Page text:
Crossbow Safety Basics

Posted by Archery Country on Oct 26th 2018

Crossbow Safety Basics

Shooting a crossbow can be a very fun and also effective way to participate in archery. With crossbows getting faster and more powerful year after year, you need to make sure you take a couple of precautions and understand crossbow safety before firing your new crossbow.

Examine Your Crossbow

The first thing to do is look over your bow extensively, especially your strings, cables, cams, and limbs. If you see any hairline cracks in your limbs, fraying, or cuts in your string/cable, then bring it to your bow shop for them to take a look at it and see if they should be serviced.

Also, most crossbow strings will need to be waxed and rails need to be lubed to help strings last longer. Make sure to do those things before you get ready to cock your crossbow.

Safety While Cocking A Crossbow

With several different crossbows on the market that are cocked in different ways, it’s difficult to go into the specifics on proper cocking; however, there is one basic concept that holds true to all crossbows: The crossbow’s string must be pulled back until it engages the fire control mechanism that holds the string back (or cocked) until the trigger is pulled.

When cocking back the string on the bow, one should use the appropriate cocking aid for the bow. There are generally two kinds of cocking devices, rope cockers, and cranks.

Rope cockers reduce your pull by half using a pulley and also make it easier to pull the string back the same each time. There are different types of rope cocking devices for different bows, so either refer to your owner's manual or get in touch with us and we can recommend the correct one for your crossbow.

Many crossbows either come with cranks or have cranks available for them. The cranks make it easier to draw back your bow than using a rope cocker.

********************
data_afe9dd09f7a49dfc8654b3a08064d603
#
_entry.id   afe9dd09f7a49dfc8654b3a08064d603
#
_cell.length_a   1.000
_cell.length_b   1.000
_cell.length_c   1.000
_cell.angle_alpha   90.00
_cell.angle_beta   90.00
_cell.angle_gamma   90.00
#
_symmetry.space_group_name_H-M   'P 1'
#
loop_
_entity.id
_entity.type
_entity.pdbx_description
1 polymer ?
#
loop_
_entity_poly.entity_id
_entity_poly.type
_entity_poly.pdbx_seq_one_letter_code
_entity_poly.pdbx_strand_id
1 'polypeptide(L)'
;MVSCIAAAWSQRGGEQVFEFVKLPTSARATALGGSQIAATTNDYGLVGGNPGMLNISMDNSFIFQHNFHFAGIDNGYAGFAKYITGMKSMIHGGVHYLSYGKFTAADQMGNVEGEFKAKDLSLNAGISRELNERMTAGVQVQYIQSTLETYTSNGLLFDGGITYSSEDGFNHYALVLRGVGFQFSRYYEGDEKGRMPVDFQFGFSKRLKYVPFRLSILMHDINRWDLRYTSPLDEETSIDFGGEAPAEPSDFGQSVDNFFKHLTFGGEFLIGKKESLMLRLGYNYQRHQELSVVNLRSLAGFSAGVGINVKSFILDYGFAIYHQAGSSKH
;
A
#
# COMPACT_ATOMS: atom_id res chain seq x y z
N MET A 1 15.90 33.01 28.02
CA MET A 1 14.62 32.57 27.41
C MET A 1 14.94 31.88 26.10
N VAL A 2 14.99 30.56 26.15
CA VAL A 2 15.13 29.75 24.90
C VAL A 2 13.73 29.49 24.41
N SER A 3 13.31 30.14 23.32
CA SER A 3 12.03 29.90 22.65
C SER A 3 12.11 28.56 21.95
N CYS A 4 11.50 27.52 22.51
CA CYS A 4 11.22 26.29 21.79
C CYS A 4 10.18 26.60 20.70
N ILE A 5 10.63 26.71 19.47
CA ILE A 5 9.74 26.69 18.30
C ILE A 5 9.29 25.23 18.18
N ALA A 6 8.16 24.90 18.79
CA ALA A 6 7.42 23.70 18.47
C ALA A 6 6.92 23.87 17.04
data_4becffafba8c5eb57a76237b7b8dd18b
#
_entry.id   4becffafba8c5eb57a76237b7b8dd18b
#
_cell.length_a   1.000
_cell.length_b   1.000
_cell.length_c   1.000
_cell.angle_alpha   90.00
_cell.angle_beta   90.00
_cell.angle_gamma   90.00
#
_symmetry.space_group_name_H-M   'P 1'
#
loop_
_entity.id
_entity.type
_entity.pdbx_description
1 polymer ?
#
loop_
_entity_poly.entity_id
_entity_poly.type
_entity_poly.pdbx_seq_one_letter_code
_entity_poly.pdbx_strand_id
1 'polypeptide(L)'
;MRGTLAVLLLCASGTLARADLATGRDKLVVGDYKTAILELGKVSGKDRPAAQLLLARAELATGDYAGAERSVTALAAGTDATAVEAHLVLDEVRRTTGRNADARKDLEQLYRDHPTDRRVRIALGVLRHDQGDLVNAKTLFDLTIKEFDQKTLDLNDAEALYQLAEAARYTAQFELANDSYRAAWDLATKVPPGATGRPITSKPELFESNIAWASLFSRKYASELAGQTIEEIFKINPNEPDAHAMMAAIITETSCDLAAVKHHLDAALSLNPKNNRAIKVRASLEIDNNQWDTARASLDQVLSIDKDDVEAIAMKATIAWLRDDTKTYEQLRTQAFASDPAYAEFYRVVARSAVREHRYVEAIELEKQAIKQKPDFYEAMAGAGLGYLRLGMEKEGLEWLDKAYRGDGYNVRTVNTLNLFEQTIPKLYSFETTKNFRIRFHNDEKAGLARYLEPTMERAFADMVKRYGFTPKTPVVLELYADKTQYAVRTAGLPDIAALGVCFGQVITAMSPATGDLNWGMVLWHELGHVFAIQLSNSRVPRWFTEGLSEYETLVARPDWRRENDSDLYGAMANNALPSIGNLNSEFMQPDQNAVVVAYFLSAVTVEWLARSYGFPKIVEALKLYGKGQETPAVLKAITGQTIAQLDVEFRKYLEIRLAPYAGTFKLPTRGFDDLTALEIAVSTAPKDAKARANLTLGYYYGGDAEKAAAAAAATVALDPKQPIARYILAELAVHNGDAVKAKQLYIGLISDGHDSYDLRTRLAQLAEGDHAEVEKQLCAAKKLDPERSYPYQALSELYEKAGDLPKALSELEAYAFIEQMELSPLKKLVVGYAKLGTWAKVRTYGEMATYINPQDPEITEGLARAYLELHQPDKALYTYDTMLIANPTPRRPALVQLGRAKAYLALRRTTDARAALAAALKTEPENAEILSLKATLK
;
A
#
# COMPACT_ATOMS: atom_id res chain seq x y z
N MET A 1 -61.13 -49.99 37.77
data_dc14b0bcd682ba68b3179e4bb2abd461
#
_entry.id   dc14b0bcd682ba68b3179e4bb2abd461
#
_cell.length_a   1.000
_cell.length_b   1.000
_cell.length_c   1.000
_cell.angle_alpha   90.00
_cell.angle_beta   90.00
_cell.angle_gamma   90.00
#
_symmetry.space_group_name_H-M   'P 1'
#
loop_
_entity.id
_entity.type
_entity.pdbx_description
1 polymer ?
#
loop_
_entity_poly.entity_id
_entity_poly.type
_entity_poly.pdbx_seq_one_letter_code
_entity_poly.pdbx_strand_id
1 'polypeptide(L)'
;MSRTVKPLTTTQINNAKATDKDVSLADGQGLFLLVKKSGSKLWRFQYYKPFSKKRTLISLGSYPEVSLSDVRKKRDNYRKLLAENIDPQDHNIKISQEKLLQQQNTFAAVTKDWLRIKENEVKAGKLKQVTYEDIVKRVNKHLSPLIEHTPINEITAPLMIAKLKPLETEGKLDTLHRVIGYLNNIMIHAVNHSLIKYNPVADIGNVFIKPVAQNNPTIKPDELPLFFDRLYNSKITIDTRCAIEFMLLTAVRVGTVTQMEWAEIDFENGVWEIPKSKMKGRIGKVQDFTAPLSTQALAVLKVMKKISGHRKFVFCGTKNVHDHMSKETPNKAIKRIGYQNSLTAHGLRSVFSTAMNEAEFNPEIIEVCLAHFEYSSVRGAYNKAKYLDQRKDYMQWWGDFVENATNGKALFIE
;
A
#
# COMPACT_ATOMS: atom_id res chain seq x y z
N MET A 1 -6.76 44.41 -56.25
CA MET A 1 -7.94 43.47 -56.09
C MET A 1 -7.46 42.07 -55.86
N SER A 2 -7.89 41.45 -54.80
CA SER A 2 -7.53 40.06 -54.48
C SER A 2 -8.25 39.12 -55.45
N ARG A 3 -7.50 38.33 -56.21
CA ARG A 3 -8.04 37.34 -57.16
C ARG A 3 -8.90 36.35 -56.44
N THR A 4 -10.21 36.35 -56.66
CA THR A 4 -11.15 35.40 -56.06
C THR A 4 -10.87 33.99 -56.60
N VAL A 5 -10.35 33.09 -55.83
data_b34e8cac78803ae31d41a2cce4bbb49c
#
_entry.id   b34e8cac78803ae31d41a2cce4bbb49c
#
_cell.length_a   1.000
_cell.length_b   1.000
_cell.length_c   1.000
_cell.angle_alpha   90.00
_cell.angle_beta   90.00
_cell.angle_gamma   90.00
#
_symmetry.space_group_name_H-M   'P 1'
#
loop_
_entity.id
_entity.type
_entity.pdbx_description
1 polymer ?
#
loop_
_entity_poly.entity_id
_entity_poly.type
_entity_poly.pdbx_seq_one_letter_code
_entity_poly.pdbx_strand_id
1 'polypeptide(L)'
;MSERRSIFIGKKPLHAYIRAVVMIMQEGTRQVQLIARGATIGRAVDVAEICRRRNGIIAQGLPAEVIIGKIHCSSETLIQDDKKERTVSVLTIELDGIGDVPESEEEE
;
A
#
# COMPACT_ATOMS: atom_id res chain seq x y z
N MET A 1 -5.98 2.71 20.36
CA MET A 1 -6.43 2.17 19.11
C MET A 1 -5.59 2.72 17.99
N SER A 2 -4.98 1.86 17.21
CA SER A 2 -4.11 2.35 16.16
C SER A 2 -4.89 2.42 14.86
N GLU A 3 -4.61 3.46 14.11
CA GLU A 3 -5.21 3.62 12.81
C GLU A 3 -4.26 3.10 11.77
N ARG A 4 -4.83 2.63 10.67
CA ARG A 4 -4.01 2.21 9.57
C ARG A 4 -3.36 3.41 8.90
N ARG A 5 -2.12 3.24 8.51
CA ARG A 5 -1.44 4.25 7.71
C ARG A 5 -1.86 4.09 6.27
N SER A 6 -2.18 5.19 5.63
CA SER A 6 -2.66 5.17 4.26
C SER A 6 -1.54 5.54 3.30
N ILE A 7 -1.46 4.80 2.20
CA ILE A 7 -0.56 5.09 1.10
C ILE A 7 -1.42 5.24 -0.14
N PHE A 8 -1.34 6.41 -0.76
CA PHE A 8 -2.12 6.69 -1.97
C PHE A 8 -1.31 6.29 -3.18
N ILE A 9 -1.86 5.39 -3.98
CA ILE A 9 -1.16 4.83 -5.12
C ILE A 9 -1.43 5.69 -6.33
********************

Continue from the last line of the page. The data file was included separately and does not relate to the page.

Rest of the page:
Safely Loading A Crossbow

The first step is to grab the arrow right behind its tip or broadhead in order to load it on the barrel. Make sure your hand doesn’t go past the arrow’s flight path. It is important to make sure that if the bow goes off accidentally, your hands aren’t harmed by the arrow's point or the string.

The second step is to position the arrow so that the odd-colored vane is faced down so that it is in the barrel's channel. Then use your fingers to slowly push the nock towards the string to avoid any injuries. Once the nock is close to the string, firmly push to make sure it connects, avoiding accidental dry fires.

When loading your crossbow, make sure that you use the correct bolt that the manufacturer recommends, if you shoot the wrong nock, this will do damage to your bow. Another thing to inspect is the bolt itself. If the bolt has any cracks in it, it could blow apart at the shot. While loading your bolt make sure your fingers are holding the bolt in a way that if it fired it would not go through your hand. Just like a gun, always treat it like it could go off at any time and never point it towards anybody.

Loading the crossbow simply consists of placing an arrow on the cocked crossbow’s barrel, or flight deck, and making sure its nock contacts the string.

Keep fingers down!

When you are getting ready to pull the trigger, make sure you keep your front hands fingers down out of the way of the string path as it shoots. This is probably the number one injury by people shooting crossbows.

These tips will help you have a safe experience, please also refer to your crossbow’s manual for safety procedures for your individual crossbow.